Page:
Techniques for Improved Probabilistic Inference In Protein-Structure Determination via X-Ray Crystallography
Over the past decade, the field of machine learning has seen a large increase in the use and study of probabilistic graphical models due to their ability to provide a compact representation of complex, multidimensional problems. Graphical models have applications in many areas, including natural language processing, computer vision, gene regulatory-network modeling, and medical diagnosis. Recently, the complexity of problems posed in many domains has stressed the ability of algorithms to reason in graphical models. New techniques for inference are essential to meet the demands of these problems in an efficient and accurate manner.
One such area of application is in the area of structural genomics. The task of determining protein structures has been a central one to the biological community, with recent years seeing significant investments in structural-genomic initiatives. X-ray crystallography, a molecular-imaging technique, is at the core of many of these initiatives as it is the most popular method for determining protein structures. In creating a high-throughput crystallography pipeline, however, the final step of constructing an all-atom protein model from an electron-density map - a three-dimensional image of a molecule produced as an intermediate product of X-ray crystallography - remains a major bottleneck in need of computational methods. In difficult cases where the image is poor, this can take months of manual effort by an experienced crystallographer.
In this thesis, I develop new inference techniques for the use of probabilistic graphical models for the automated determination of protein structures in electron-density maps. The first, guided belief propagation using domain knowledge, prioritizes messages in the popular belief propagation algorithm for approximate inference. Second, I propose Probabilistic Ensembles in ACMI (PEA), a framework for leveraging multiple, diverse executions of approximate inference to produce more accurate estimations of a variable's posterior probability distribution. Lastly, I present work on the use of statistical sampling (particle filtering) for the purpose of providing physically feasible, all-atom protein structures.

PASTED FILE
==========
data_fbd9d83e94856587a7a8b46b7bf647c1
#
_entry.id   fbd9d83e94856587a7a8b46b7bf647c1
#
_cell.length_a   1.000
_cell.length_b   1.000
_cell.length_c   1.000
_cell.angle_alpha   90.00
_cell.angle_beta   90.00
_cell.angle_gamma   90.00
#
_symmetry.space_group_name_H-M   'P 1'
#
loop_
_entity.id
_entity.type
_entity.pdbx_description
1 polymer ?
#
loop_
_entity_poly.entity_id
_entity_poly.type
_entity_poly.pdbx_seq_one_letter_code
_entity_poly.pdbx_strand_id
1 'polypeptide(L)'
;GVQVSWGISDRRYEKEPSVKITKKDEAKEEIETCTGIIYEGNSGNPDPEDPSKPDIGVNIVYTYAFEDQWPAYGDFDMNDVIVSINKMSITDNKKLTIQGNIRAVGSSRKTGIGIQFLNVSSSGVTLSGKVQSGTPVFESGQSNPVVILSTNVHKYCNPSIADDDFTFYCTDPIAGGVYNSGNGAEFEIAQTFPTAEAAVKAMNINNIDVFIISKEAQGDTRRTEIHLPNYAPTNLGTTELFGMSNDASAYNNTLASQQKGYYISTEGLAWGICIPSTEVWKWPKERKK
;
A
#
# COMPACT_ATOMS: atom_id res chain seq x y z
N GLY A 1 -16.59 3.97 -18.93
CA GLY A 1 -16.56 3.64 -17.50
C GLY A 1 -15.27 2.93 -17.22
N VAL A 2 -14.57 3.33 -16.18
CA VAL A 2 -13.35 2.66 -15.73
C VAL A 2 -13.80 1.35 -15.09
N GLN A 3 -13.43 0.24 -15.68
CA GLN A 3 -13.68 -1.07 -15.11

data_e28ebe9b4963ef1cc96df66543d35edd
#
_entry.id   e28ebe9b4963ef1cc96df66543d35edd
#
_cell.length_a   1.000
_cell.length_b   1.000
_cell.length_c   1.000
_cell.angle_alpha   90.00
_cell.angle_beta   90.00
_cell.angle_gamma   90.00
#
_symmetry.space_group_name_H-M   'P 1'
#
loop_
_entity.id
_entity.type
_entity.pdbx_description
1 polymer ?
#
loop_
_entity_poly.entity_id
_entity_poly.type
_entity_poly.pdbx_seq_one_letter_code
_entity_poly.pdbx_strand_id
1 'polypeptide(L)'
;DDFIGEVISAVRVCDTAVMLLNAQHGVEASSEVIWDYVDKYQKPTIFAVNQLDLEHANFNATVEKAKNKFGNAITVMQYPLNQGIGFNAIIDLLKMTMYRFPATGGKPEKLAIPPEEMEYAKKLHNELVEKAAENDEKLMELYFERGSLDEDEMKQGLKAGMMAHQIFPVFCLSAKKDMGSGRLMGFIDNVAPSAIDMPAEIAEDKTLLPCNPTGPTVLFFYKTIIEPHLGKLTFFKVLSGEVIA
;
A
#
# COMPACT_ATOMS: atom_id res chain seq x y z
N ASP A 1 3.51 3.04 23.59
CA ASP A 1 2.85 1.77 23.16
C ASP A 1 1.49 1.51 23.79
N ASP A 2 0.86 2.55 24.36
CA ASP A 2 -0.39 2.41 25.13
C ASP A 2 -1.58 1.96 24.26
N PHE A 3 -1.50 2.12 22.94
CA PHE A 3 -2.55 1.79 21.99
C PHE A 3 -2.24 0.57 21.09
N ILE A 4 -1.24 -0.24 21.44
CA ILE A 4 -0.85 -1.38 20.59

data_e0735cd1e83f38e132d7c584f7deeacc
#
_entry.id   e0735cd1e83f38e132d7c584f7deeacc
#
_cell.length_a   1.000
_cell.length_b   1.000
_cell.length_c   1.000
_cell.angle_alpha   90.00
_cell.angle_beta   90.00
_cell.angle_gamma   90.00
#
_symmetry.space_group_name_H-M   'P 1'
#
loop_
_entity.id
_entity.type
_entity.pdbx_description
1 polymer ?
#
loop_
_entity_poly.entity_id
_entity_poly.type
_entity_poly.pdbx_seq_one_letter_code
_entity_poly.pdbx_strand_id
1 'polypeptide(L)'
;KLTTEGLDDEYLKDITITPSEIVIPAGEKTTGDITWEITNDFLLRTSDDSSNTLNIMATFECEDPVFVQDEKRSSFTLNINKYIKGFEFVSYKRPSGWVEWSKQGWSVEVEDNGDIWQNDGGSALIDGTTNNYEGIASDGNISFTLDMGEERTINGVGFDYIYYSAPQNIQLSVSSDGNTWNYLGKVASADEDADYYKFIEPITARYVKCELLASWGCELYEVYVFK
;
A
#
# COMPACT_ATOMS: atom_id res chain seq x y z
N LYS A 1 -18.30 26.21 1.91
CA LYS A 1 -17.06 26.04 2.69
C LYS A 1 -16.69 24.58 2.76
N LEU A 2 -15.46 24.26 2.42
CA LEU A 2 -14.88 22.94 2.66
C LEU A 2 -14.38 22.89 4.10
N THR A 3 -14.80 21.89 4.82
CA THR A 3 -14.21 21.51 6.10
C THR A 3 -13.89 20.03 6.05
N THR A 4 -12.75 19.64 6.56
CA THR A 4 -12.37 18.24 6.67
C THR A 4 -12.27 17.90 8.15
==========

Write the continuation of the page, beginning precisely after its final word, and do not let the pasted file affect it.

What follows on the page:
I demonstrate that my new methods not only improve the accuracy of the probabilistic model in terms of log-likelihood values, but also produce protein structures with higher completeness, lower RMS error, and better fit to the density map according to R-free factor. My methods interpret difficult electron-density maps (3-4A resolution) better than prior inference approaches. Across a set of poor-quality density maps, my work outperforms all related work in the field by improving the state-of-the-art technique, ACMI. In addition, I show that the ability to incorporate biochemical domain knowledge is an important aspect to probabilistic modeling, creating more accurate modeling functions and influencing algorithmic design of belief propagation.
I also describe my contributions on the subtask of three-dimensional shape matching in electron-density maps by utilizing spherical-harmonic decompositions to quickly align two 3D objects over rotations. I show that spherical-harmonic decompositions, when applied to the task of matching small amino-acid fragments, are more efficient and accurate than previous work. I also extend spherical harmonics to two other shape-detection tasks: homologous structure detection in electron-density maps and feature generation for 3D shape classification of local density regions.
While the application of my work specifically targets the problem of protein-structure determination, the issues I pose generalize to computational problems seen in many areas of the field of artificial intelligence. Throughout this work, I will refer to, and develop, techniques to solve problems seen in probabilistic inference, three-dimensional shape matching, and statistical sampling, among others.
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